It’s easy to dismiss this Pharisee in the Gospel (Luke 18:9-14) as a bad man, but actually that’s not quite true, because a lot of the things he does are good. He tries to be kind and just and faithful, and these are all good things aren’t they? We could do the same. We too might say, “I try to pray twice a day. I try to be a good kind person” and we might well share this with God in our prayers, just like we try to share every part of our life with him; but hopefully there would be one thing about our prayers that would be different from that Pharisee.
What he has got wrong is just one thing isn’t it? Not what he does, but what he thinks about what he is doing. It’s his attitude that is wrong, and we know that because as he is praying he is comparing himself to someone else. He is not thanking God that he leads a good life, instead he is thanking God that he is “not like this tax-collector”, and in so doing condemns himself.
I think however that we should have some sympathy with this Pharisee, because surely we can be like this too. I can say of myself that I swim 4 times a week and do regular exercise to try to look after the body God has given me. And I can give thanks for the body I have been given – a rather old and flabby body it is true, but nonetheless a gift from God. Yet I am always glad if I see someone fatter than myself in the Pool, because I can then say, and find myself saying “Well at least I am not as fat as him!” Then, of course, there is my driving. How often do I look at other people and criticise their driving but rarely criticise my own!
I can say my prayers every day too and give to charity regularly, and both of these are good things to do, aren’t they? But oh how often do I find myself thinking, “Why do people have to be coaxed into giving to this charity or that, why can’t they just be generous like me? Perhaps they would be more generous if they watched the news every day, and then prayed about it, like I do?”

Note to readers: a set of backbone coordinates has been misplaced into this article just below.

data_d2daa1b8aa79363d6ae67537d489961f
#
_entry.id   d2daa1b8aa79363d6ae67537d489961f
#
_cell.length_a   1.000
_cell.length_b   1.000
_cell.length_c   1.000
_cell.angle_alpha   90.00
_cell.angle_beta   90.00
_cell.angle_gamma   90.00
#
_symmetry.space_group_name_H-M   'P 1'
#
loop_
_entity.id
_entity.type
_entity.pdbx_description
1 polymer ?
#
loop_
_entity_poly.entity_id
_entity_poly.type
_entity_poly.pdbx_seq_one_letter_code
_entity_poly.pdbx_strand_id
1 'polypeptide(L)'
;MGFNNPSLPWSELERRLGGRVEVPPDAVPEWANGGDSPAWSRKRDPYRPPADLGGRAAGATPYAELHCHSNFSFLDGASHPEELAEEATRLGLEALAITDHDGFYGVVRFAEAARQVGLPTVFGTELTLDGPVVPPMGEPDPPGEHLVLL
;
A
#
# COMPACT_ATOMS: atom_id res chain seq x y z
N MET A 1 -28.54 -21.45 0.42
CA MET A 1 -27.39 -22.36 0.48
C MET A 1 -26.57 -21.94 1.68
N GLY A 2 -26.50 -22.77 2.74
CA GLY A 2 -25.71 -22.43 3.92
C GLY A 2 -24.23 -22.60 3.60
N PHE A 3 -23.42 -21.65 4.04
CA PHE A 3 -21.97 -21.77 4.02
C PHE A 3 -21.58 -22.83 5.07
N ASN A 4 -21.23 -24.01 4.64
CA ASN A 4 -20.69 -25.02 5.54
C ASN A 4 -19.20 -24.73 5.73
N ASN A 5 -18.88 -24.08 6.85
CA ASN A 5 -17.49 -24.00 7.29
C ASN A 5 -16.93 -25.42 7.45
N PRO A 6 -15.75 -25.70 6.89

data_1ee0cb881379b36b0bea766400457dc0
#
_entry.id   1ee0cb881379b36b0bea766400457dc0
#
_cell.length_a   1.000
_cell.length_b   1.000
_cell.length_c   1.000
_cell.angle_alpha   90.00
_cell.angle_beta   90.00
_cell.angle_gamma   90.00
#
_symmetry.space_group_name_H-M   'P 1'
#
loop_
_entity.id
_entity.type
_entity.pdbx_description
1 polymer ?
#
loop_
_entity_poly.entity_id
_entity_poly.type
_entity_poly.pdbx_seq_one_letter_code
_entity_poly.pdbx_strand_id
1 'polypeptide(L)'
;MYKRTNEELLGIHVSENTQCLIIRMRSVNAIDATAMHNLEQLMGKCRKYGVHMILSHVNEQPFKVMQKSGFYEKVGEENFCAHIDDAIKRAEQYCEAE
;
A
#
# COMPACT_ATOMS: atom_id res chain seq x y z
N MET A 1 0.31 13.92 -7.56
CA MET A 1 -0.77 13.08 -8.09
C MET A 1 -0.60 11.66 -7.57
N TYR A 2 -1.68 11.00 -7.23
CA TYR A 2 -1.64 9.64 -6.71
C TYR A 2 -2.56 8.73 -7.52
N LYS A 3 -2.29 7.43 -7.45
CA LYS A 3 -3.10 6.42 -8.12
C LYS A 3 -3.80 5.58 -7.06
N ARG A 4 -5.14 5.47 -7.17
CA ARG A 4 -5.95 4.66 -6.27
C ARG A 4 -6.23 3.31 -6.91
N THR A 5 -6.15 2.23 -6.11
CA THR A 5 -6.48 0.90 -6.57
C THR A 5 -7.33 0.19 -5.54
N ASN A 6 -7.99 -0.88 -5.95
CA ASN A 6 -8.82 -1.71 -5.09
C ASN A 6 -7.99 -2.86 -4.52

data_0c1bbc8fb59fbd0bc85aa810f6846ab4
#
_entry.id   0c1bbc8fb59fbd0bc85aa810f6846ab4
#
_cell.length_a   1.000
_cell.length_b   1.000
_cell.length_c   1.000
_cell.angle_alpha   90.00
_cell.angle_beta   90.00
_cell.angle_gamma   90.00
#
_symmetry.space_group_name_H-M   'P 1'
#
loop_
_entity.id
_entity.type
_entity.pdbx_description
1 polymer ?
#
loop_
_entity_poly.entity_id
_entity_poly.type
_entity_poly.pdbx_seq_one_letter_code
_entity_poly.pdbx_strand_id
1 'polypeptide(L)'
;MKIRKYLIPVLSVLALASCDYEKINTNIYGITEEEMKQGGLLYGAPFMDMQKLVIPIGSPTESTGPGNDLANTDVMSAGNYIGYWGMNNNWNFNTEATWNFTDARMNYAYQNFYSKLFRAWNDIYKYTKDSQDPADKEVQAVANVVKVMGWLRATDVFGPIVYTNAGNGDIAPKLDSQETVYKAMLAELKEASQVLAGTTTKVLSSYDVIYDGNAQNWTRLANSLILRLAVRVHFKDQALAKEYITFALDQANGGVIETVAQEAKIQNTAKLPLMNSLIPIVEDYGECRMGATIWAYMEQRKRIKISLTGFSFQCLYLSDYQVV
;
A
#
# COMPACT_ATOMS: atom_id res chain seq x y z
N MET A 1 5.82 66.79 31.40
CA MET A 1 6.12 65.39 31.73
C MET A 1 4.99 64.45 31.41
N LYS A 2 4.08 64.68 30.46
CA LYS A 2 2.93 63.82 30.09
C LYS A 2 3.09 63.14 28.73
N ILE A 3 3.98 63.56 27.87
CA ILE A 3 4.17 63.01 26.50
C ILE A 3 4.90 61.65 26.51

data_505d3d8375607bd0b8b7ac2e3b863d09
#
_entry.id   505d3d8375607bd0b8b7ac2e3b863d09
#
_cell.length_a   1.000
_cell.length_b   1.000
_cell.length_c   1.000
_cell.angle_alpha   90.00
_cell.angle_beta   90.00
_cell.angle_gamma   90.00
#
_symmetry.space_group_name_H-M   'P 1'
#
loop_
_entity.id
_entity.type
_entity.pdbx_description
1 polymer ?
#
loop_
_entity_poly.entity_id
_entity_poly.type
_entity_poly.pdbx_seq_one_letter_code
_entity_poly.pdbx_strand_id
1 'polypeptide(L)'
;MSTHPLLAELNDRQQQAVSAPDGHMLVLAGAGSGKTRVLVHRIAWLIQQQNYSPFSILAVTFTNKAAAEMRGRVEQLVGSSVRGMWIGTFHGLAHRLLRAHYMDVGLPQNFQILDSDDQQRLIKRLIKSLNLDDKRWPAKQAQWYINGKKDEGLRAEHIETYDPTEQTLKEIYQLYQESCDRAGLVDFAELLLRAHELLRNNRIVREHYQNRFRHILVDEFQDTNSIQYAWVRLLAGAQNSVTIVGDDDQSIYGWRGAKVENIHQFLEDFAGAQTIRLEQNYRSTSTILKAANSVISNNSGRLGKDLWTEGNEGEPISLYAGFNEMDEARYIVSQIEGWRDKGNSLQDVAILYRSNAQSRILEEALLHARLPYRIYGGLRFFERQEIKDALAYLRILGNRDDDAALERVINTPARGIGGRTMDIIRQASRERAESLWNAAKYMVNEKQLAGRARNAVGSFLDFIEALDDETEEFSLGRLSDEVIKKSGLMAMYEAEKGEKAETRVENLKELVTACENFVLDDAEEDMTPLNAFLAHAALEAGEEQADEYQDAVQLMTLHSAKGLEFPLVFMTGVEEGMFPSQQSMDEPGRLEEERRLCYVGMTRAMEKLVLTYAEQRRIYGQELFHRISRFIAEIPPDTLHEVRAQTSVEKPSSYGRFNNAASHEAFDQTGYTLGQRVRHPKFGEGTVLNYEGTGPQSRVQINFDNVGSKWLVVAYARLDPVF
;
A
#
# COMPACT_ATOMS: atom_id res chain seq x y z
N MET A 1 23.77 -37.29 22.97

St Paul is doing the same kind of thing in our Reading of his Letter to Timothy (2 Tim 4:6-8.16-18). “I have fought the good fight to the end; I have run the race to the finish; I have kept the faith”. But Paul’s whole attitude to these achievements is very different. Far from thinking of these things as ways of comparing himself to others, he stresses that only one thing matters in the end. Not what we have done, or not done, but something very different. For he says that the reward, “the crown of righteousness” as he calls it, is something given by the Lord – and here are the significant words – “to all those who have longed for his Appearing.”
That’s a wonderful thing to think about isn’t it? That in the end, when we are face to face with God, it will not be what we have done or not done that will matter, but whether in one way or another, we have longed for him. This longing for God can surely take many forms in different people. Some of us may have a pretty well-formed faith, and our longing for God might well be described as a fairly straightforward life of prayer and praise. But actually I do not think that is what Paul means. It is all too easy for us to say the prayers and sing our songs to God on the surface, whilst not really “longing” for him. This is surely what real prayer is. Not lots of words, but a deep longing to be in touch with that great power of love and goodness that we have to believe exists in our Universe.
If we are to be true witnesses of God’s kingdom to others we must, of course, try to be good kind people, but even more we must be people with the humility to know that there is always something more, something greater, that is yet beyond us.
This means that we must always be more like the tax-collector than the Pharisee. Even when life is going well, we remain aware that God is greater, and so we call out “Lord have mercy. Christ have mercy” and mean it. Hopefully we may express this by being an active practicing Christian, but we must always remember that this calling-out to God may well not be in words; but, as St Paul says in that famous passage from his Letter to the Romans, may be just in sighs. He writes, “For when we do not know how to pray, the Spirit prays within us, with sighs too deep for words” (Romans 8:26) Yes, it is our deep longing for God, however that is expressed, that really matters.